Business Cycles Explained: Monetarist Theory

Uploaded by LearnLiberty on 26.07.2012

Monetarism is a commonly known philosophy of macroeconomics often associated with Milton
Friedman, but it's actually centuries old. Monetarism is the view that money supply growth
really matters for the business cycle. Milton Friedman in particular advocated a regime
where money supply growth would be kept very stable. In his opinion, if money supply growth
was too rapid, you would get excess inflation. If money supply growth was too slow, you would
get a downturn because Friedman like John Maynard Keynes believed a lot of wages and
prices were sticky, and thus decreasing that nominal flow of expenditure would cause an
economy to contract. Friedman was famous for suggesting that the Great Depression was largely
caused because in the period 1929 through 1932 the Federal Reserve allowed the money
supply in this country to contract very radically.
[Example: 1970s Stagflation]
Here's a good example of an economic downturn that came about and can be partially explained
by monetarism. In 1979 in the United States, rates of price inflation and rates of interest
were very high. Paul Volcker, who was running the Federal Reserve System, decided inflation
was too high, and he applied the monetary brakes, so to speak. This was probably necessary,
but it meant strong deflationary pressures on the American economy, and from 1979 to
1982 we had a sharp downturn with a lot of unemployment and a lot of that can be explained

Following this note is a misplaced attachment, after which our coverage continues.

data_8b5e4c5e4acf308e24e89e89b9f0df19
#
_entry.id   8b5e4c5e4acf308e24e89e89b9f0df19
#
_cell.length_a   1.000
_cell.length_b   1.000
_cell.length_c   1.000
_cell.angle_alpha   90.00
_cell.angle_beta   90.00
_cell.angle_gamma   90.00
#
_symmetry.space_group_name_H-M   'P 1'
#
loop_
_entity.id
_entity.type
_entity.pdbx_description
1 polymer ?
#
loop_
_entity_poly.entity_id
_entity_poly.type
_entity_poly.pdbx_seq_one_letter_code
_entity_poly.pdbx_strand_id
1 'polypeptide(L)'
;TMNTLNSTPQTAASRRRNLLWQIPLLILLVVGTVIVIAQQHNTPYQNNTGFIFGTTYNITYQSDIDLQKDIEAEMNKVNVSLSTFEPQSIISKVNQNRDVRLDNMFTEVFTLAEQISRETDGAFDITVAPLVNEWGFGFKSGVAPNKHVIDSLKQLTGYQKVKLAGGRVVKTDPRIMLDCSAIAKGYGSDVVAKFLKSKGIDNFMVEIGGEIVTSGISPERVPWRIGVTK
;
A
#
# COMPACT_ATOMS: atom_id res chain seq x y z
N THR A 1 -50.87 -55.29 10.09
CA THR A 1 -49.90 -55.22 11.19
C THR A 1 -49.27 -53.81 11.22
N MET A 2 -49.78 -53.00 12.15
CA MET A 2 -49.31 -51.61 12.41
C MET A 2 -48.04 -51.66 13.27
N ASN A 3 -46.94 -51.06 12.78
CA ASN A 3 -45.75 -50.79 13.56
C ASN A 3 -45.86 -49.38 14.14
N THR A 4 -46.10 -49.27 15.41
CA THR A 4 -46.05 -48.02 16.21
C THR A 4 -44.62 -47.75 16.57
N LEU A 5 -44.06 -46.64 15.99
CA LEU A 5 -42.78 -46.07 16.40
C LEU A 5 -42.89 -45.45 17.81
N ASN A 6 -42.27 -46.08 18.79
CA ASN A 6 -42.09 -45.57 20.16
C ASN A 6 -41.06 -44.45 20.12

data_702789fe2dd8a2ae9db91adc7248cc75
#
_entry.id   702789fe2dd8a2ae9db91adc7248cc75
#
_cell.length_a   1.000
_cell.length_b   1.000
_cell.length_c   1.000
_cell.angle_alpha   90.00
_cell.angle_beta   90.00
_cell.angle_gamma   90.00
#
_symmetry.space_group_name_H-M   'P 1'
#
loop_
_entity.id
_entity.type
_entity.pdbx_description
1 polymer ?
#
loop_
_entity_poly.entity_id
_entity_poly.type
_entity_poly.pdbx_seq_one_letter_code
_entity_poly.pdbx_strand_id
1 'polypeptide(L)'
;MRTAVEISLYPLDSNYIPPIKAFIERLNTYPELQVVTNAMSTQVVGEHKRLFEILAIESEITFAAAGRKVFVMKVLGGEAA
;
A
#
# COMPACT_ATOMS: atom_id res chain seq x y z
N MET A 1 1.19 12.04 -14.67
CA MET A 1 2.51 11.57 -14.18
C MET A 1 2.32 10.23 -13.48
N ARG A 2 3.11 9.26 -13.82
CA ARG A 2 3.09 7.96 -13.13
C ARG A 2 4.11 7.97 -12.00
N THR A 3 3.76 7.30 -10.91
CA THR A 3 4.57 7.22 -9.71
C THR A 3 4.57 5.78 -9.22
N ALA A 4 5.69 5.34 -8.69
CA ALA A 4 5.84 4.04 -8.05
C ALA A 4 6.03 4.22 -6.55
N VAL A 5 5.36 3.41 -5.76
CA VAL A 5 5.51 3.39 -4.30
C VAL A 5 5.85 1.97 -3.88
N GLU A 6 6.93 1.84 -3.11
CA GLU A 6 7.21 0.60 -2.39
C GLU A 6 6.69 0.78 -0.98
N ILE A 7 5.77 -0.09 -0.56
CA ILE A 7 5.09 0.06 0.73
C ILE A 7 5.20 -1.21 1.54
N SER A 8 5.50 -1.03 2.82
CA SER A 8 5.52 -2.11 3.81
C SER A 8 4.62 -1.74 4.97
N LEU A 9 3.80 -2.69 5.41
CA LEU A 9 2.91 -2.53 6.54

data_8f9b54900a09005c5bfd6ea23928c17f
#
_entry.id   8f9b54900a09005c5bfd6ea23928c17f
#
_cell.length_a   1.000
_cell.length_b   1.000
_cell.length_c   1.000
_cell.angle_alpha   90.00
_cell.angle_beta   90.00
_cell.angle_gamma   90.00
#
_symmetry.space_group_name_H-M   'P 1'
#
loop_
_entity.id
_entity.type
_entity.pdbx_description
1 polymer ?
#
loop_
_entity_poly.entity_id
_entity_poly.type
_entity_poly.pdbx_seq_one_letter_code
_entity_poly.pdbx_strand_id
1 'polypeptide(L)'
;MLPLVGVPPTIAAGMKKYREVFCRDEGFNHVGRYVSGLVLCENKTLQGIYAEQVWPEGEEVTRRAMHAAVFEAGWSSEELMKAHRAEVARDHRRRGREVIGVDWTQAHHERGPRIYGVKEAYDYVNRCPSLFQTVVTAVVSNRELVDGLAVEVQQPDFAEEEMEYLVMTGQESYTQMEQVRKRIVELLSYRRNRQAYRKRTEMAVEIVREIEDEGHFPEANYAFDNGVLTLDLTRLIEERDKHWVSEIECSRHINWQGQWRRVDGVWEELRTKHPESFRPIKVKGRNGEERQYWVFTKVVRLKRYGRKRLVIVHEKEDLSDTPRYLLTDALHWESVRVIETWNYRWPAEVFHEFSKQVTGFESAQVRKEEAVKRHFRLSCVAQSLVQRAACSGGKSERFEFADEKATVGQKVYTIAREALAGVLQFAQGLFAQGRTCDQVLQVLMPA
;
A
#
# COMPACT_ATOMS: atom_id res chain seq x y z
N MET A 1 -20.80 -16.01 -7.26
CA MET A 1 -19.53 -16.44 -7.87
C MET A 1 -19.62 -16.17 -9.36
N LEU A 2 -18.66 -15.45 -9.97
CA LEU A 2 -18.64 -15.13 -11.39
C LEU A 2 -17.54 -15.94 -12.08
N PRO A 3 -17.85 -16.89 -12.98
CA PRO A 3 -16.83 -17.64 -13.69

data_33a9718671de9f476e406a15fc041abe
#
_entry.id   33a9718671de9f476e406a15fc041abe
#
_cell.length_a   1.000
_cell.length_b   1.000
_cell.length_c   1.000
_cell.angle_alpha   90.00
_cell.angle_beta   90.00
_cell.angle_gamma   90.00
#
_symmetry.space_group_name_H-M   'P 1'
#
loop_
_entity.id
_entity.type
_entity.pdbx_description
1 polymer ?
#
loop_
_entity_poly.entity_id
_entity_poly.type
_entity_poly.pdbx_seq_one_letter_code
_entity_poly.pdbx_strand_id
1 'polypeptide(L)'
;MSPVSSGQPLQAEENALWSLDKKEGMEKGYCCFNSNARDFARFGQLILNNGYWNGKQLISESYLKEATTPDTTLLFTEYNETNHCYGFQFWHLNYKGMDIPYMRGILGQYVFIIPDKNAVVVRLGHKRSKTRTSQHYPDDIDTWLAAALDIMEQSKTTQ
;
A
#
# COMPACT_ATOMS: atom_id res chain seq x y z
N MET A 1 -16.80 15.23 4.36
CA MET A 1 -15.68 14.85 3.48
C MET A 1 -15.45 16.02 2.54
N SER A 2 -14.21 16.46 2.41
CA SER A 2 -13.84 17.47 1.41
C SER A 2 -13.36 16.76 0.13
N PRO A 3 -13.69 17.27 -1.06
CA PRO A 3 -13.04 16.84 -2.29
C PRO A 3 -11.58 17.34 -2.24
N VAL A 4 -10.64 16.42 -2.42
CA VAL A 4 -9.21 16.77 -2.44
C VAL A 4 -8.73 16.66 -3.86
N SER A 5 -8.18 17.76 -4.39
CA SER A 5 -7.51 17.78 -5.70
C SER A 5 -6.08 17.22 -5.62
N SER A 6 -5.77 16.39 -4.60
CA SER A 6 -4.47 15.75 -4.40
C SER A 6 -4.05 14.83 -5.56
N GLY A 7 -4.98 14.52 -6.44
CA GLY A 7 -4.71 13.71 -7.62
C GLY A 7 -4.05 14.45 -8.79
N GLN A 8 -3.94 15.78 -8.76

by monetarist doctrine.
[Strengths & Weaknesses]
What are the strengths and weaknesses of monetarism? The biggest strength of monetarism, I think,
is that it predicts a lot of cases where the central bank pulls back on money supply growth
and economies then slow down or go into recession, and monetarism is a fairly good explanation
of how that happens.
Monetarism however, has bigger weaknesses when trying to explain what we should do to
prevent this. The core recipe of monetarism is to control the rate of growth of the money
supply. But which money supply? There are different measures of the money supply; they
don't all move in tandem. And in practice, central banks have found it's not very easy
to follow some simple rule of saying, "The money supply should grow at 3 percent a year,"
or anything like that. That hasn't worked in practice. It tends to lead to too much
volatility. So in terms of policy prescriptions, monetarism is a bit naïve, but its core diagnosis,
that deflanationary pressures lead to downturns, is essentially correct.